Though Hitch was again snubbed by having his film nominated for best picture and having his direction efforts ignored, this was eclipsed by a more famous snubbing of the 1942 Oscars: the shut-out of "Citizen Kane," considered by many to be one of the best films ever made. It did not get the Best Picture or Best Director awards, and won only Best Writing (Original Screenplay) (an award shared by Orson Welles and Joseph L. Mankiewicz).
4. Hitchcock made a second film in 1941, "Mr and Mrs. Smith". It was a comic turn and a change of pace for him. It garnered not even a single nomination that year, but was later remade as a movie with Brad Pitt and Angelina Jolie, which was also ignored at the Oscars. True or False?

Answer: False

Though it is true that neither film was nominated for any Oscars, the films are not remakes of each other and are not related in any way. Hitchcock's movie is a comedy with Carole Lombard and Robert Montgomery, in which a couple discovers that their marriage ceremony wasn't valid after years of being together.

The Jolie-Pitt film shared the same title, but was about two spies and killers who were married to each other, but who were each unaware of the other's true profession.
5. Hitchcock's only film in 1943 was the wonderful "Shadow of a Doubt", with Joseph Cotten and Theresa Wright. This picture was nominated for an Oscar in 1944, the year the 1943 pictures were honored. Which award, if any, did it get?

Answer: It was nominated for Best Writing, Original Story, but it did not win the Oscar.

"Shadow of a Doubt" did not win the writing honors that year, though it was a very well-written story and it is still admired today.

The following exchange between Uncle Charlie (played by Joseph Cotten) and Young Charlie (played by Theresa Wright), shows how cleverly it was written.

Uncle Charlie: How was church, Charlie? Did you count the house? Turn anybody away?
Young Charlie: No. Room enough for everyone.
Uncle Charlie: Well, I'm glad to hear that. The show's been running such a long time, I thought maybe attendance might be falling off.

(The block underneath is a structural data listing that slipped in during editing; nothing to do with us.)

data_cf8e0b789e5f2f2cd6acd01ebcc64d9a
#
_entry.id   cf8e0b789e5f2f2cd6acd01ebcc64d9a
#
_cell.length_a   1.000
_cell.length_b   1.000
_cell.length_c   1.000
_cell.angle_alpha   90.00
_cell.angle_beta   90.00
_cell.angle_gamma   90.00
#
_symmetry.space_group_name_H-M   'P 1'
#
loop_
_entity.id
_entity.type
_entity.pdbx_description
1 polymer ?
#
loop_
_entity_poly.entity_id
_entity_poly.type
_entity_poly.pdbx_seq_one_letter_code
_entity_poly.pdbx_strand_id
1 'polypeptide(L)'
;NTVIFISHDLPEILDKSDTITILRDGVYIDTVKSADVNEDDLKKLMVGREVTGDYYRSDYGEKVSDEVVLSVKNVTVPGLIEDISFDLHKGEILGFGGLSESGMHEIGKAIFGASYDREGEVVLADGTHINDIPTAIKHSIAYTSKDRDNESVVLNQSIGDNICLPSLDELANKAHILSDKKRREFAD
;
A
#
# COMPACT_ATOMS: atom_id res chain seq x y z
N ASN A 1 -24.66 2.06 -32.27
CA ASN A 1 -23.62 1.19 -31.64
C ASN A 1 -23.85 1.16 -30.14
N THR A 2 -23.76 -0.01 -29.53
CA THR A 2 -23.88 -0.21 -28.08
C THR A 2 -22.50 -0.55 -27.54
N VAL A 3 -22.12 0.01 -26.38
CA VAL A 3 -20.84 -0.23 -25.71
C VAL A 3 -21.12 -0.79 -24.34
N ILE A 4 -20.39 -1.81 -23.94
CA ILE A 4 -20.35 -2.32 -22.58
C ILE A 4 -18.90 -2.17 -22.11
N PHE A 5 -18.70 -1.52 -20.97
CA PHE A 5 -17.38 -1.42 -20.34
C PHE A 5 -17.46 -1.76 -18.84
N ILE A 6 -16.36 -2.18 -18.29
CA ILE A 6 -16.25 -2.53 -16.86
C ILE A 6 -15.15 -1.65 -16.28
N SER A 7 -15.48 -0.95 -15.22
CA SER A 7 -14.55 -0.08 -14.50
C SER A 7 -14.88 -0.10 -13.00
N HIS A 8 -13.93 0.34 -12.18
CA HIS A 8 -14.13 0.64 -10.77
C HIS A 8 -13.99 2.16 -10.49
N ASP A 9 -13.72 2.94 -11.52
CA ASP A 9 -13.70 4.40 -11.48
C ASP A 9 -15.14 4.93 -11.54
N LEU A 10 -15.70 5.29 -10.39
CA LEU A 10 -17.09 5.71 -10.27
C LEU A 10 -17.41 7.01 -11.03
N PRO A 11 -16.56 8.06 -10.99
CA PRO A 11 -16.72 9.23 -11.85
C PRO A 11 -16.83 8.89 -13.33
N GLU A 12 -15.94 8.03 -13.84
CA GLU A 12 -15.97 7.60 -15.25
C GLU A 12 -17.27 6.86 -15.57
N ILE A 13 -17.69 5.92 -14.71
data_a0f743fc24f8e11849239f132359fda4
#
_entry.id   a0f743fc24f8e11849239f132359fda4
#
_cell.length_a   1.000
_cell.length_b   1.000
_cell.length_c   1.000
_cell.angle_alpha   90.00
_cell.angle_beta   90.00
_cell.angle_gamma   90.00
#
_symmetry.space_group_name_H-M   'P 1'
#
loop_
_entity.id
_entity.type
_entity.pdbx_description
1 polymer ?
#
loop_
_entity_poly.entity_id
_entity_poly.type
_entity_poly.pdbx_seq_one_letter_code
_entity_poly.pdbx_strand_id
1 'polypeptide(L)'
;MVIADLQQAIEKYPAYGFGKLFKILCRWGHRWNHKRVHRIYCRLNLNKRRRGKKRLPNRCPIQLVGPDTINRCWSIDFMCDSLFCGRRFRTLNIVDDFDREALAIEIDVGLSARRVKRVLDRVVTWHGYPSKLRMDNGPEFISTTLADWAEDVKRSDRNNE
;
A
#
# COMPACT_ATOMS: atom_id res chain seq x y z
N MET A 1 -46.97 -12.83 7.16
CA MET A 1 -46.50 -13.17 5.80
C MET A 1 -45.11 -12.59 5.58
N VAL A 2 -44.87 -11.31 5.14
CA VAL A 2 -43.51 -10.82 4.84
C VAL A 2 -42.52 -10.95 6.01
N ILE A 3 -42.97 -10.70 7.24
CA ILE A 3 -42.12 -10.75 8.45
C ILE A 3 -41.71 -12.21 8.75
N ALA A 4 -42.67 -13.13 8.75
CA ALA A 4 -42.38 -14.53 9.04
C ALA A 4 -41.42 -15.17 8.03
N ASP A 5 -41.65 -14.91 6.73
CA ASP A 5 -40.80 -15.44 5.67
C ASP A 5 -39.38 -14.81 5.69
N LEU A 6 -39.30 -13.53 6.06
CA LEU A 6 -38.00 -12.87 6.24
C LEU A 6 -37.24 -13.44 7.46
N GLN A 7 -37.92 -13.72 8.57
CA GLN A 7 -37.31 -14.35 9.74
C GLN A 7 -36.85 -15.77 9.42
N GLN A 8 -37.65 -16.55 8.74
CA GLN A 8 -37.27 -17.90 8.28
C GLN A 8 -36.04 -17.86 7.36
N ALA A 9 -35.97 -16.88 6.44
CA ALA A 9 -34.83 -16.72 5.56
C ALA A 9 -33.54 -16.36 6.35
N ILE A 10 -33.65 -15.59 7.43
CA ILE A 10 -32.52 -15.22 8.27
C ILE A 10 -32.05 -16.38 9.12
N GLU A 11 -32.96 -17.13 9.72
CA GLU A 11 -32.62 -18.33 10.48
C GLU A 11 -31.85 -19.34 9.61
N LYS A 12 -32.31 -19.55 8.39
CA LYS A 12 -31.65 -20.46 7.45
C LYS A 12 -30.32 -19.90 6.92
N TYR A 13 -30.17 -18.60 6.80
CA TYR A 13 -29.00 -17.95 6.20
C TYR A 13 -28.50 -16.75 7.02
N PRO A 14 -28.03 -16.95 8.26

"The Human Comedy", written by William Saroyan, won the award for Best Writing, Original Story. It was set during WWII and probably caught the spirit of the audiences of the day, though it is not widely known today. Mickey Rooney starred in the film.
6. All in all, Hitchcock was nominated for the Best Director Oscar four times in the course of his career. One of them, a claustrophobic thriller starring Tallulah Bankhead in a rare film role, took place on a single set for the majority of the film. Which film was it?

Answer: "Lifeboat" (1944)

The thriller "Lifeboat" is set entirely on the titular boat, out at sea. It is a psychological drama that has propagandistic elements evident today, years after WWII, but which were understandable for the time that the movie was made. It was also one of the few film performances of Bankhead's.

Two of the other films listed did garner Hitch nominations for best picture, "Rear Window" and "Psycho". Though they were set in confined areas, neither was limited to a single set. "Rear Window" takes place mostly in the apartment of a bed-ridden photographer played by Jimmy Stewart who passes time looking out over a courtyard into the apartments of his neighbors, out of boredom. Those other sets show slices of life and are independent sets themselves. "Psycho" takes place for most of the movie in the Bates Hotel, but there are scenes in the city at the beginning of the movie as well as at the end, and the hotel itself includes different sets, among them the infamous shower.

The other film listed here, "Rope", was also shot mostly on a single set. It was an interesting experiment by Hitch, in that he shot it in just ten takes, which lasted from four-and-a-half to a little more than ten minutes (which was the longest length of film that a reel could hold at that time). It is not the correct answer here, though, because "Rope" was a controversial film when it came out, and Hitch was not nominated for Best Director. The film starred Jimmy Stewart.